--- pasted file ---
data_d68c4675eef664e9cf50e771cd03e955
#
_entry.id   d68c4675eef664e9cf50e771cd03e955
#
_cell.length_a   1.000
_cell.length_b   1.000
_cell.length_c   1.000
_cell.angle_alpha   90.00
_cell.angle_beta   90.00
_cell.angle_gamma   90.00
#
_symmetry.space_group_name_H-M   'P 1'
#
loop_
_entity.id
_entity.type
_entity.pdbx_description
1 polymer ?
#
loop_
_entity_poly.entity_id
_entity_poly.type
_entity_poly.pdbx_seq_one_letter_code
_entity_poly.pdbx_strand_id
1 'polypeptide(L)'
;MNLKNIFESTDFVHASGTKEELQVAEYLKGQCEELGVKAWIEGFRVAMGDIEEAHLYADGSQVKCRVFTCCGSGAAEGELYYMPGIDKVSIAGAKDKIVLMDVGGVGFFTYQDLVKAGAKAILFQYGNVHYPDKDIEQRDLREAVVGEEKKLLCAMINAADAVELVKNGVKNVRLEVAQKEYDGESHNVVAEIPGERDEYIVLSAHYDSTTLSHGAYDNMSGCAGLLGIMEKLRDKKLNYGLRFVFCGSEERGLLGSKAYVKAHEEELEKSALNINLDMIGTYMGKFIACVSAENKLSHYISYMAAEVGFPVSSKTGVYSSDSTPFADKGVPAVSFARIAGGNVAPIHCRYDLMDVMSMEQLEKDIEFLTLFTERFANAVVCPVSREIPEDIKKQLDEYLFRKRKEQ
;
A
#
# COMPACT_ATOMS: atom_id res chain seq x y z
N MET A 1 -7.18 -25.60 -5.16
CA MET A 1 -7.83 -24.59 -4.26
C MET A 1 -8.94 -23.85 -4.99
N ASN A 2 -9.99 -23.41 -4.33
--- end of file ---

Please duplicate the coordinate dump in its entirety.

data_d68c4675eef664e9cf50e771cd03e955
#
_entry.id   d68c4675eef664e9cf50e771cd03e955
#
_cell.length_a   1.000
_cell.length_b   1.000
_cell.length_c   1.000
_cell.angle_alpha   90.00
_cell.angle_beta   90.00
_cell.angle_gamma   90.00
#
_symmetry.space_group_name_H-M   'P 1'
#
loop_
_entity.id
_entity.type
_entity.pdbx_description
1 polymer ?
#
loop_
_entity_poly.entity_id
_entity_poly.type
_entity_poly.pdbx_seq_one_letter_code
_entity_poly.pdbx_strand_id
1 'polypeptide(L)'
;MNLKNIFESTDFVHASGTKEELQVAEYLKGQCEELGVKAWIEGFRVAMGDIEEAHLYADGSQVKCRVFTCCGSGAAEGELYYMPGIDKVSIAGAKDKIVLMDVGGVGFFTYQDLVKAGAKAILFQYGNVHYPDKDIEQRDLREAVVGEEKKLLCAMINAADAVELVKNGVKNVRLEVAQKEYDGESHNVVAEIPGERDEYIVLSAHYDSTTLSHGAYDNMSGCAGLLGIMEKLRDKKLNYGLRFVFCGSEERGLLGSKAYVKAHEEELEKSALNINLDMIGTYMGKFIACVSAENKLSHYISYMAAEVGFPVSSKTGVYSSDSTPFADKGVPAVSFARIAGGNVAPIHCRYDLMDVMSMEQLEKDIEFLTLFTERFANAVVCPVSREIPEDIKKQLDEYLFRKRKEQ
;
A
#
# COMPACT_ATOMS: atom_id res chain seq x y z
N MET A 1 -7.18 -25.60 -5.16
CA MET A 1 -7.83 -24.59 -4.26
C MET A 1 -8.94 -23.85 -4.99
N ASN A 2 -9.99 -23.41 -4.33